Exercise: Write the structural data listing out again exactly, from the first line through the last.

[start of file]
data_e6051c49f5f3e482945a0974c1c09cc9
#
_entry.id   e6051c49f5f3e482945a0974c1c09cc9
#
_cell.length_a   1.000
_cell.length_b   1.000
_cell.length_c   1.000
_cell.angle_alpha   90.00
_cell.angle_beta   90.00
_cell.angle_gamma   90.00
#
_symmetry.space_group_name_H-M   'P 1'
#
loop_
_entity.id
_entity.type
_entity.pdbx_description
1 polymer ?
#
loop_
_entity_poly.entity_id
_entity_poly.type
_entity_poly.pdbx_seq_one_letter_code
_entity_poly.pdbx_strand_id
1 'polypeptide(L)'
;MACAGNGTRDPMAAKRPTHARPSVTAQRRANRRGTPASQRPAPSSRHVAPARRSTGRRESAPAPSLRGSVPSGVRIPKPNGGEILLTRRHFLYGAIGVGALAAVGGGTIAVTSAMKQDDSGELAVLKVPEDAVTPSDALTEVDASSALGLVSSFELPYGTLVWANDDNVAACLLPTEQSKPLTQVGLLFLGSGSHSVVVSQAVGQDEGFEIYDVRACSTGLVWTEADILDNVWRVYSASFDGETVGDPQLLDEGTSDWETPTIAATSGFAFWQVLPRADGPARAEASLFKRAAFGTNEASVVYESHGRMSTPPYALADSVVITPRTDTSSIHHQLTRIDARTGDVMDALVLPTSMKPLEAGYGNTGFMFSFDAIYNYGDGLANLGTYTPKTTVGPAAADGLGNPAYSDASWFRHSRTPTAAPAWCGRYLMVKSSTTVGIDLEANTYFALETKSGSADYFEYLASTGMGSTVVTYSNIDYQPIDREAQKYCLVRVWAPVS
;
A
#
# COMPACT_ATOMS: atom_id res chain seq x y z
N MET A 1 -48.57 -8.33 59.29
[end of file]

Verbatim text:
data_e6051c49f5f3e482945a0974c1c09cc9
#
_entry.id   e6051c49f5f3e482945a0974c1c09cc9
#
_cell.length_a   1.000
_cell.length_b   1.000
_cell.length_c   1.000
_cell.angle_alpha   90.00
_cell.angle_beta   90.00
_cell.angle_gamma   90.00
#
_symmetry.space_group_name_H-M   'P 1'
#
loop_
_entity.id
_entity.type
_entity.pdbx_description
1 polymer ?
#
loop_
_entity_poly.entity_id
_entity_poly.type
_entity_poly.pdbx_seq_one_letter_code
_entity_poly.pdbx_strand_id
1 'polypeptide(L)'
;MACAGNGTRDPMAAKRPTHARPSVTAQRRANRRGTPASQRPAPSSRHVAPARRSTGRRESAPAPSLRGSVPSGVRIPKPNGGEILLTRRHFLYGAIGVGALAAVGGGTIAVTSAMKQDDSGELAVLKVPEDAVTPSDALTEVDASSALGLVSSFELPYGTLVWANDDNVAACLLPTEQSKPLTQVGLLFLGSGSHSVVVSQAVGQDEGFEIYDVRACSTGLVWTEADILDNVWRVYSASFDGETVGDPQLLDEGTSDWETPTIAATSGFAFWQVLPRADGPARAEASLFKRAAFGTNEASVVYESHGRMSTPPYALADSVVITPRTDTSSIHHQLTRIDARTGDVMDALVLPTSMKPLEAGYGNTGFMFSFDAIYNYGDGLANLGTYTPKTTVGPAAADGLGNPAYSDASWFRHSRTPTAAPAWCGRYLMVKSSTTVGIDLEANTYFALETKSGSADYFEYLASTGMGSTVVTYSNIDYQPIDREAQKYCLVRVWAPVS
;
A
#
# COMPACT_ATOMS: atom_id res chain seq x y z
N MET A 1 -48.57 -8.33 59.29